Effectively ensures that the transferred personal data is afforded a level of protection in the third country that is essentially equivalent to that guaranteed within the EEA. In this case steps 4 and 5 are not required; or
Does not effectively ensure an essentially equivalent level of protection. The importer cannot comply with its obligations, owing to the third country’s legislation and/or practices applicable to the transfer. In such instances, the exporter should proceed with step 4.
Adopting Supplementary Measures (Step 4)
Where appropriate, the obligation is on the exporter to consider on a case-by-case basis which supplementary measures could be effective for a set of transfers. Such measures may be contractual, technical or organisational in nature, and the EDPB confirms that “combining diverse measures in a way that they support and build on each other may enhance the level of protection”, and ultimately contribute to meeting the equivalency standard. It’s worth noting that, in the EDPB’s view, contractual and organisational measures alone will generally not overcome access to personal data by public authorities and only technical measures will “impede or render ineffective” public authority access.
Annex 2 of the Recommendations, arguably the most important and anticipated section of the Recommendations, provides examples of technical, contractual and organisational measures that could be considered by an exporter. As noted above, this is a non-exhaustive list of examples, and implementing one or several of the measures “will not necessarily and systematically ensure” the transfer meets the equivalence standard required. We analyse below the various measures listed.
A. Technical measures
The examples of technical measures are split into two types of possible scenario:
Scenarios where effective measures could be found; and
Scenarios where effective measures could not be
By displaying the measures in this way, the EDPB has strived to provide practical guidance and, to a degree, has achieved this goal. Of course, the obvious critique of this method is that many scenarios are not considered in Annex 2 and such will still require significant analysis.
As regards scenarios where technical measures could be found, the Recommendations include five use cases whereby the measures listed are intended to ensure that access to the transferred data by public authorities does not impinge on the effectiveness of the transfer tools and, ultimately, does not infringe the rights of data subjects. This is achieved through several instances, including by preventing the authorities from identifying the data subjects, or inferring information about them. Case 1, for example, states that an exporter using a hosting service provider in a third country to store personal data may be able to ensure the personal data is protected if, along with five other measures, the personal data is processed using “strong” encryption before transmission.
In our view, the measures included in each use case require a high standard be met and the EDPB uses language emphasising the significant responsibility on the exporter to ensure the relevant measures are sufficient. For example, in use cases 1 and 3, the encryption algorithm must be “flawlessly implemented”, in use case 2 (transfer of pseudonymised data), the additional information must be held exclusively by the exporter in a separate country from the importer, and in use case 5 (split or multi-party processing), the algorithm used for the shared computation must be “secure against active adversaries”.
With respect to the scenarios where effective measures could not be found, only two use cases are detailed. Whilst on the face of it, the use cases appear to be commonly executed transfers, it is important to flag that both scenarios will only exist if the power granted to public authorities of the recipient country to access the transferred data goes beyond what is necessary and proportionate in a democratic society.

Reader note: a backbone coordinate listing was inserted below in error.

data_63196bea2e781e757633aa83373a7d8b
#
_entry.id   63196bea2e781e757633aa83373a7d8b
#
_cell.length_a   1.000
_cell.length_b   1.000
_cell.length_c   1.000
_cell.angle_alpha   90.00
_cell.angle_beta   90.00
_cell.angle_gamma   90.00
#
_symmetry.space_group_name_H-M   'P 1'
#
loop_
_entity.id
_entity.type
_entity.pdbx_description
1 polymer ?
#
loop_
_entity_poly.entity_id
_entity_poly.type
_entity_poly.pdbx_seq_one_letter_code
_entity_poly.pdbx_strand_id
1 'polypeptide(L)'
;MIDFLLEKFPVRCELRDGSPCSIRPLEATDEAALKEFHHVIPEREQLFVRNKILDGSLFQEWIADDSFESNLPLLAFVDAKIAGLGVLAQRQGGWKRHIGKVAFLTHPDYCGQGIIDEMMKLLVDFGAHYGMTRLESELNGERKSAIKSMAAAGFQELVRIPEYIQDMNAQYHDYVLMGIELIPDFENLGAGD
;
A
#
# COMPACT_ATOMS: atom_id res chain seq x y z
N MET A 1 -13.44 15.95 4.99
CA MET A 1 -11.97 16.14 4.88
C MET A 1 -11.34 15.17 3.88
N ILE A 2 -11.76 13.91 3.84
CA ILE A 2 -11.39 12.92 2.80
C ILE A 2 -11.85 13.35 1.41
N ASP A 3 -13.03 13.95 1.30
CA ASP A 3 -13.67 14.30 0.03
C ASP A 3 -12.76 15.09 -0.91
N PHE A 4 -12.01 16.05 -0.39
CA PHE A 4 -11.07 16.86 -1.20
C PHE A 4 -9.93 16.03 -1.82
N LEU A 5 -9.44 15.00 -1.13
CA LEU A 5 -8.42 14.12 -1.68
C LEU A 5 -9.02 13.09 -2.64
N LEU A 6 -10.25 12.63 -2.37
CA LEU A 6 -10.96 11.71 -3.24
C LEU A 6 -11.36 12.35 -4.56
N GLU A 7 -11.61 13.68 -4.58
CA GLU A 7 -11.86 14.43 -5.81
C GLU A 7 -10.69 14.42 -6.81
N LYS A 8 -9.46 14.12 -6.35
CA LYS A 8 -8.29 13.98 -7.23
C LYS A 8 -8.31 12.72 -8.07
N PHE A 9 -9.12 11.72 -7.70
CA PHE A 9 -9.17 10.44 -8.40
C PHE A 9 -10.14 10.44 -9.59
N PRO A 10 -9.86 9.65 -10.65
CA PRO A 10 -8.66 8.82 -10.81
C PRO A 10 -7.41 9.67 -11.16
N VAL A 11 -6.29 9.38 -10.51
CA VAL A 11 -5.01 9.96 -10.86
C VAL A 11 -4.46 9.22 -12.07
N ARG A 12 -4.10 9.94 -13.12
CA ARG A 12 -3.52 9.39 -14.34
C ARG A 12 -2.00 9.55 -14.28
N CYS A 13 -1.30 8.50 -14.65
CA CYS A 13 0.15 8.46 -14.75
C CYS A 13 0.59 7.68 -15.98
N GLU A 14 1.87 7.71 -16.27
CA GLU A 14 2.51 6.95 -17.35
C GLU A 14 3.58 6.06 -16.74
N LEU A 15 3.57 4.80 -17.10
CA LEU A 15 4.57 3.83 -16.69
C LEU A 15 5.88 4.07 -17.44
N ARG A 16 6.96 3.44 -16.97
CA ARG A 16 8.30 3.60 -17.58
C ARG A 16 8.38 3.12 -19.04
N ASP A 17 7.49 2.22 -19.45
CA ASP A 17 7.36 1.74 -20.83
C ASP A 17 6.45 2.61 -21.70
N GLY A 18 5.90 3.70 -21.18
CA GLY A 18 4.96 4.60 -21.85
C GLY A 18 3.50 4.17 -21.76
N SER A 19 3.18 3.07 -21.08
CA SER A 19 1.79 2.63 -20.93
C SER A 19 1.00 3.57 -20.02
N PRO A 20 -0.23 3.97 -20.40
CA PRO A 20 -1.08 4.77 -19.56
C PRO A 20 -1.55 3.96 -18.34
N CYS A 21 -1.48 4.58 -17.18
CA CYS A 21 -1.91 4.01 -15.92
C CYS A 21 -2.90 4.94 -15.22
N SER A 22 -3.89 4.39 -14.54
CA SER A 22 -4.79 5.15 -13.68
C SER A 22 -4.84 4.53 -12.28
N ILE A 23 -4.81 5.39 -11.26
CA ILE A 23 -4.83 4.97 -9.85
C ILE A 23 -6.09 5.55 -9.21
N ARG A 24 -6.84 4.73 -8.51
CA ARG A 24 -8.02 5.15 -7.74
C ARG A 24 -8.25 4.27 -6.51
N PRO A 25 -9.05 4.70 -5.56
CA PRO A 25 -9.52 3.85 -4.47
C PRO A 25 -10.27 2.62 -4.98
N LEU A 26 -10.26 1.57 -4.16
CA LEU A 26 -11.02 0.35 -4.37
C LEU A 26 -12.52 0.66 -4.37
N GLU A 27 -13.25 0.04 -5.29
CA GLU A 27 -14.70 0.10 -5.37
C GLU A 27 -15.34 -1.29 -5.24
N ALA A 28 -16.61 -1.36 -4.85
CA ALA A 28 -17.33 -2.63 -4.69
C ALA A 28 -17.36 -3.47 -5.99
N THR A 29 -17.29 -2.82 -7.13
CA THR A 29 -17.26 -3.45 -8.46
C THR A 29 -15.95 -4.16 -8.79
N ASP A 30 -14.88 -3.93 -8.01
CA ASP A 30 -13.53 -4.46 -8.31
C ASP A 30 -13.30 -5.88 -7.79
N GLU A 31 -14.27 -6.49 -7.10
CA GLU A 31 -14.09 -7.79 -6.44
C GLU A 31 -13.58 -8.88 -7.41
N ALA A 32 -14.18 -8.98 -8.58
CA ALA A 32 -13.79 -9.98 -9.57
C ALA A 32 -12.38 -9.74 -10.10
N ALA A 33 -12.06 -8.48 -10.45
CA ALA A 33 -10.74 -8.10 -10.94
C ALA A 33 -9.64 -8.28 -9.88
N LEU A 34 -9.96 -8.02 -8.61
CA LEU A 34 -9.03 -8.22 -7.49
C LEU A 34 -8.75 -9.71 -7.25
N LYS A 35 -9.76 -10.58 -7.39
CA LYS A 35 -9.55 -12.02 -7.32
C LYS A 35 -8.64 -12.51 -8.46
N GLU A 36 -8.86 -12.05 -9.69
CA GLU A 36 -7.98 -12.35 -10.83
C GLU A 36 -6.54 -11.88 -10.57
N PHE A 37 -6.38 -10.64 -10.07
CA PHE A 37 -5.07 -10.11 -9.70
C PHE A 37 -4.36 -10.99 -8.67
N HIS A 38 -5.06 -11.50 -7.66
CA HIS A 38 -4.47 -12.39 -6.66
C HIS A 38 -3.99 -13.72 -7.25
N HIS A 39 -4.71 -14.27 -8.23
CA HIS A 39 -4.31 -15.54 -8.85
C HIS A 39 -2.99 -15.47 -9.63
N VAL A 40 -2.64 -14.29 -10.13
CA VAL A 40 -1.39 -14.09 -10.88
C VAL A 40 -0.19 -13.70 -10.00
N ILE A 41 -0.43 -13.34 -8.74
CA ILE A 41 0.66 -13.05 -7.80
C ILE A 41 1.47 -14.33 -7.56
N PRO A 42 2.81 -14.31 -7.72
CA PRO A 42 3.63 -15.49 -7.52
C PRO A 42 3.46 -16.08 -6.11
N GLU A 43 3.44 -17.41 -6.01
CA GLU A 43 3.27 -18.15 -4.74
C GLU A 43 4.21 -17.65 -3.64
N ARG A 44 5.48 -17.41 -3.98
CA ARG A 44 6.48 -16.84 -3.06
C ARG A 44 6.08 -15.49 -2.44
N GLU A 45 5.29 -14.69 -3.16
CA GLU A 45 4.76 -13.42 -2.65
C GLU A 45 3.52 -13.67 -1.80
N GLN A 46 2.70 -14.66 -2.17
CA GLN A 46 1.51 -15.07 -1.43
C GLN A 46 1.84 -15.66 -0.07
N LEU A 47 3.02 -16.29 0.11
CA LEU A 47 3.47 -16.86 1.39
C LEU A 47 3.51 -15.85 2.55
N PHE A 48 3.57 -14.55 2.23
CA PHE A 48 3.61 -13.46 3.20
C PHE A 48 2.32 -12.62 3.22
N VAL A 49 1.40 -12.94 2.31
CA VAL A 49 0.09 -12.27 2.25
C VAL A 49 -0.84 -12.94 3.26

B. Contractual Measures
The EDPB notes that contractual obligations will not be able to rule out the applicability of the legislation of the third country but the Recommendations do incorporate a series of possible unilateral, bilateral and multilateral commitments that may be included in contractual arrangements to better protect the transferred personal data. The Recommendations do not, perhaps wisely, include exact wording for the contractual provisions but instead provide possible obligations or rights that could be imposed or granted, as appropriate, and the conditions required for the provision to be effective.
In our view, the proposed contractual provisions seek to plug the key gaps that exist when a public authority has the right to access personal data. By providing the conditions for effectiveness, again, the EDPB has sought to deliver practical guidance that still allows organisations flexibility on implementation. Like any situation, however, contractual obligations are only as good as the relevant party’s ability or choice to comply. It is therefore crucial that contractual measures are not used in isolation when seeking to achieve equivalence.
C. Organisational Measures
Such measures will be dependent on the nature and size of the organisations. The Recommendations note these may consist of internal policies, organisational methods, and standards controllers and processors could apply to themselves and impose on the importers. Implementing organisational measures will unlikely guarantee a transfer meets the equivalence standard but will certainly assist with improving the awareness of the exporter and its employees, thus demonstrating efforts to comply. The simple adoption of clear governance policies will, for example, assist employees with understanding their roles and responsibilities in relation to transferring personal data.
As discussed above, the Recommendations are undoubtedly a helpful tool for digesting and applying the CJEU’s judgement, and include a number of useful practical suggestions, particularly with respect to the supplementary measures. That said, it is important for organisations seeking to use the Recommendations to understand that they are essentially a roadmap, requiring careful consideration and significant input from the organisation undertaking the analysis. Each relevant transfer will need to be assessed on its merits, and it may well be the case that certain transfers cannot be continued, even with the use of supplementary measures. To the extent organisations have not commenced the EDPB’s step 1, such organisations should prioritise this a matter of data protection compliance. Finally, it is worth noting that the adoption of the updated SCCs is expected to take place before the end of the year, and organisations pursing the EDPB’s Recommendations should be mindful of such upcoming development.